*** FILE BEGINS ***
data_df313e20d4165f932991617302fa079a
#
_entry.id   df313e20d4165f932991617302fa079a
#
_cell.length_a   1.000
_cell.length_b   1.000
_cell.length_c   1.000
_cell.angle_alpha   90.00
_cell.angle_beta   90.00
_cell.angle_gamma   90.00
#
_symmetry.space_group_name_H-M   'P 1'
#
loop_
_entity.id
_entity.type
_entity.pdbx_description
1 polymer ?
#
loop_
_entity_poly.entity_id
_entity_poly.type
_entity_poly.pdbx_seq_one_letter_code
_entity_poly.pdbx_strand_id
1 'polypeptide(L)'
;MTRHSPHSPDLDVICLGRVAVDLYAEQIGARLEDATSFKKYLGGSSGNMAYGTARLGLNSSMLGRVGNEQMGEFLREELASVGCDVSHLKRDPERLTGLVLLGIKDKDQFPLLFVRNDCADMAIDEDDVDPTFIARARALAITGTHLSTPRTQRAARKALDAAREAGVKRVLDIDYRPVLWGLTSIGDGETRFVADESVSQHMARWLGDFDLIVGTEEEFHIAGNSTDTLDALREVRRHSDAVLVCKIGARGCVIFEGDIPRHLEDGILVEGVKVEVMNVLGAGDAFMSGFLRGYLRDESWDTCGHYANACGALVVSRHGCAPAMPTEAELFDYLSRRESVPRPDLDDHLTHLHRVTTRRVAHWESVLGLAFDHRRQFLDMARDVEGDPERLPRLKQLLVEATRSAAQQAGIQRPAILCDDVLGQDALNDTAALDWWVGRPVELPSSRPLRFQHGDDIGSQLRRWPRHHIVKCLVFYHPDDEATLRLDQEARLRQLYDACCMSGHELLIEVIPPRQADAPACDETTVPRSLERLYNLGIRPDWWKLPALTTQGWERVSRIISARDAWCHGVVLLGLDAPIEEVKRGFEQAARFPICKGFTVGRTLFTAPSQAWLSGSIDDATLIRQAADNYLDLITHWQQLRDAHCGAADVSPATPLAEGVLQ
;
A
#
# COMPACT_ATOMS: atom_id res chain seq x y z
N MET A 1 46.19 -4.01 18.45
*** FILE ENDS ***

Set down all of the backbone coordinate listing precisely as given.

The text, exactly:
data_df313e20d4165f932991617302fa079a
#
_entry.id   df313e20d4165f932991617302fa079a
#
_cell.length_a   1.000
_cell.length_b   1.000
_cell.length_c   1.000
_cell.angle_alpha   90.00
_cell.angle_beta   90.00
_cell.angle_gamma   90.00
#
_symmetry.space_group_name_H-M   'P 1'
#
loop_
_entity.id
_entity.type
_entity.pdbx_description
1 polymer ?
#
loop_
_entity_poly.entity_id
_entity_poly.type
_entity_poly.pdbx_seq_one_letter_code
_entity_poly.pdbx_strand_id
1 'polypeptide(L)'
;MTRHSPHSPDLDVICLGRVAVDLYAEQIGARLEDATSFKKYLGGSSGNMAYGTARLGLNSSMLGRVGNEQMGEFLREELASVGCDVSHLKRDPERLTGLVLLGIKDKDQFPLLFVRNDCADMAIDEDDVDPTFIARARALAITGTHLSTPRTQRAARKALDAAREAGVKRVLDIDYRPVLWGLTSIGDGETRFVADESVSQHMARWLGDFDLIVGTEEEFHIAGNSTDTLDALREVRRHSDAVLVCKIGARGCVIFEGDIPRHLEDGILVEGVKVEVMNVLGAGDAFMSGFLRGYLRDESWDTCGHYANACGALVVSRHGCAPAMPTEAELFDYLSRRESVPRPDLDDHLTHLHRVTTRRVAHWESVLGLAFDHRRQFLDMARDVEGDPERLPRLKQLLVEATRSAAQQAGIQRPAILCDDVLGQDALNDTAALDWWVGRPVELPSSRPLRFQHGDDIGSQLRRWPRHHIVKCLVFYHPDDEATLRLDQEARLRQLYDACCMSGHELLIEVIPPRQADAPACDETTVPRSLERLYNLGIRPDWWKLPALTTQGWERVSRIISARDAWCHGVVLLGLDAPIEEVKRGFEQAARFPICKGFTVGRTLFTAPSQAWLSGSIDDATLIRQAADNYLDLITHWQQLRDAHCGAADVSPATPLAEGVLQ
;
A
#
# COMPACT_ATOMS: atom_id res chain seq x y z
N MET A 1 46.19 -4.01 18.45